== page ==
Do the American people have a right to know what their government is doing? For President Bush and members of his administration, the given answer would be a resounding “no.”

Listening to the administration, one would get the impression that it believes that every time the press refuses to roll over and play dead — every time it uncovers the barbaric conditions in Abu Ghraib or some other Bush-approved torture chamber in Iraq or Guantanamo, every time the media lets people in on the fact that their government is watching them in a new program with a broader sweep and more personal detail than ever before — the press is unpatriotic, even treasonous.

Don’t worry, Bush officials say. There’s no need for you, the American people, to know anything about secret prisons, spying on you yourselves (under the guise of fighting terrorism), or any of that.

For years after 9/11, the media complied. But recently, slowly, the press has started bringing some stories to light, and the administration is in a tizzy.

Two weeks ago, The New York Times, along with the Los Angeles Times, published stories detailing a massive program by the U.S. government to monitor thousands of international banking transactions, over the objections of government officials.

Instead of engaging in conversation with the American people about why they thought such programs might be necessary, the administration waged a campaign of condemnation of the Times every chance it had.

Bush, Vice President Dick Cheney, Press Secretary Tony Snow and others have all lined up to accuse the Times of aiding the terrorists. There have even been calls to charge the paper’s editors and journalists with espionage.

Bush and his gang have made a number of arguments as to why the Times should not have reported the stories, all equally ridiculous.

Perhaps, they say, the bank they’ve been using might get antsy and pull out of the program, ruining everything. Wrong: The bank is under legal obligation to stay put.

Or, perhaps the terrorists will suddenly realize that they might be under investigation and start being more careful. One would think that international terrorists might suspect this sort of thing anyway, but especially since, a few years ago, administration officials actually bragged that they were monitoring foreign transactions as part of their anti-terror work.

The stories gave the terrorists nothing they didn’t already know. The newspapers left details fuzzy deliberately, instead focusing on the fact that our government has been engaged in — once again — a massive campaign of surveillance unheard of in recent times. The Times story spent much of its word length discussing whether such a program was constitutional.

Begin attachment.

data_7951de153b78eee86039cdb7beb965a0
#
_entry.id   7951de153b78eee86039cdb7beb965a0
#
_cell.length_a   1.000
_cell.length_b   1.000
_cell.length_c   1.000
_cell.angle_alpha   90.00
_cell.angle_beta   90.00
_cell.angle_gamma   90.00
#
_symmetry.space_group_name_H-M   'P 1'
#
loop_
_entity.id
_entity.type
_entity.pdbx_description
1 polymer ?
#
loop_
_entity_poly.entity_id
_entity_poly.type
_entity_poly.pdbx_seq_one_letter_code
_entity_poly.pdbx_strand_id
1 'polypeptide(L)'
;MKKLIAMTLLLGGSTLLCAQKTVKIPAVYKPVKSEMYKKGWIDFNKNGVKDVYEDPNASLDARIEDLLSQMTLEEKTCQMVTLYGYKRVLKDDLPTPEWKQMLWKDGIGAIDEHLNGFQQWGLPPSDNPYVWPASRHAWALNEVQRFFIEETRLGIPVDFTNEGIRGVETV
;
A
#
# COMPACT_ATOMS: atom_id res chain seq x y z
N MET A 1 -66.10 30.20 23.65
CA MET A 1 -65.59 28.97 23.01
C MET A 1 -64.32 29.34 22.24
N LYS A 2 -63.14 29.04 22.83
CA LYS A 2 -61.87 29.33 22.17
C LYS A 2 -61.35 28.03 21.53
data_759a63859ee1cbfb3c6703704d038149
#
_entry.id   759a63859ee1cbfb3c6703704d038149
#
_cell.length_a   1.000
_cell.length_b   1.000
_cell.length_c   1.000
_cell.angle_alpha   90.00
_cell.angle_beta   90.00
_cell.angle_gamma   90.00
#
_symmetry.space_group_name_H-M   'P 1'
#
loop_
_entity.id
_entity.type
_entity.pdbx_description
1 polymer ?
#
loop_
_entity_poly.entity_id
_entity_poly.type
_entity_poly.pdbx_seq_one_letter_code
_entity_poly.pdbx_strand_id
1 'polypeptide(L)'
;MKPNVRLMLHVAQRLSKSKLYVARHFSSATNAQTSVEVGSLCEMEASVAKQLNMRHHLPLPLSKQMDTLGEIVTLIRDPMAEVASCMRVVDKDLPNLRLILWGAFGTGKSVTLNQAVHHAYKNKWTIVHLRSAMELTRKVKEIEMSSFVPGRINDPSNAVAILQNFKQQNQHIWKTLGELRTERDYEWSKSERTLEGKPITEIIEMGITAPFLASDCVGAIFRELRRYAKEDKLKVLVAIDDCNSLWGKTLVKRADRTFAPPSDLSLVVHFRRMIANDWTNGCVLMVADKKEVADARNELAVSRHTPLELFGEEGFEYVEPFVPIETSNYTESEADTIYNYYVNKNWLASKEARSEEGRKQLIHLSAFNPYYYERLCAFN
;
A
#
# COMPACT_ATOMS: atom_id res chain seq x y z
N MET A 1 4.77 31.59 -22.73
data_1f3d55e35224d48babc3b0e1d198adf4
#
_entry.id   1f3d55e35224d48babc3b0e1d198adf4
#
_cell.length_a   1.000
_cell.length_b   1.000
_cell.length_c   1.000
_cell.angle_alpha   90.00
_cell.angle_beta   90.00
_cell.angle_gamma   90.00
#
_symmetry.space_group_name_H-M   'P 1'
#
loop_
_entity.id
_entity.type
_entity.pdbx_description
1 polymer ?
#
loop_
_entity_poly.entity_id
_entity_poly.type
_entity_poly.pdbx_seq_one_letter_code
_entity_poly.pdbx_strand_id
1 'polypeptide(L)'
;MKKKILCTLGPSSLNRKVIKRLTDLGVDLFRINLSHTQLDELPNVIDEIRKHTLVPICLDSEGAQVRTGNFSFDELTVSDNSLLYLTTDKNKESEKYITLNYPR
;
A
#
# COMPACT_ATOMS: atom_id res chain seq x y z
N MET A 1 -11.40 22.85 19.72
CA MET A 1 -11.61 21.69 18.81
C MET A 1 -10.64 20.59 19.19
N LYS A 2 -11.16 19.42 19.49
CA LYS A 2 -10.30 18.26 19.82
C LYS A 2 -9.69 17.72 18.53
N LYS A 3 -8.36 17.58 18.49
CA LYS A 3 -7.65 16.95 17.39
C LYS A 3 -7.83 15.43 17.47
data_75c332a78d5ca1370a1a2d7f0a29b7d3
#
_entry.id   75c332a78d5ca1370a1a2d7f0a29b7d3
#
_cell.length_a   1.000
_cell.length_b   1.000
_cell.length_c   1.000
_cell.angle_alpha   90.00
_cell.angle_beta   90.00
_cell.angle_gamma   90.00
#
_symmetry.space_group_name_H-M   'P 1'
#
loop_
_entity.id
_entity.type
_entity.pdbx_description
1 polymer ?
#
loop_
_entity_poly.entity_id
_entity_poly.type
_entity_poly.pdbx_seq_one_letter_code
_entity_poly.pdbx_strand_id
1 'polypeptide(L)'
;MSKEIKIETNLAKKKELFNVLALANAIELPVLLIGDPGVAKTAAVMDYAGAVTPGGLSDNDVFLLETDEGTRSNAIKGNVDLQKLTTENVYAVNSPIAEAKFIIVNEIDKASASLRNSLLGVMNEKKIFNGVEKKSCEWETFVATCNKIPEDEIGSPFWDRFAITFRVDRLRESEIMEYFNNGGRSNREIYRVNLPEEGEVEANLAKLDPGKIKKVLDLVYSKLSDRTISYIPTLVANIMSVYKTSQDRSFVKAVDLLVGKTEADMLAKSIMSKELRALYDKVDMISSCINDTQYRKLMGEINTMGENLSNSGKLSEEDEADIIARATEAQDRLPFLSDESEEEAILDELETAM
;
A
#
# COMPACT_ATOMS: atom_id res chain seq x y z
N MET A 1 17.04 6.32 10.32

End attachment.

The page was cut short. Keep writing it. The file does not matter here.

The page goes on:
People have called the Iraq war another Vietnam. As a parallel, the current assault on the free press is reminiscent of the Vietnam War-era release of the Pentagon Papers.

These documents, released by a disenchanted Rand Corp. employee, Daniel Ellsberg, proved what many had suspected: The U.S. government had secretly and illegally expanded the war, bombed Laos, and much more. The Times and other newspapers, by exposing lies and cover-ups, helped to fuel an already fierce movement to end an illegal war.

This is exactly what the Bush cabal is worried about. They do not want the American people to know what is going on. They don’t want us to know that they set up torture chambers all over the world where human beings are treated like dogs; they don’t want us to know that they are spying on us; they don’t want us to know much of anything involving anything they do.

The vicious assault on the Times is not isolated. It is intended to have a chilling effect on all media. They want the media to get the message: If you reveal our wrongdoings, you will be persecuted. You will be called — or maybe even prosecuted — as a terrorist or a spy.

If we want to save democracy from this gang, we need a free press. We are proud that our paper has never wavered in its commitment to standing up to anti-democratic thugs, and we applaud the mainstream media when it does too.

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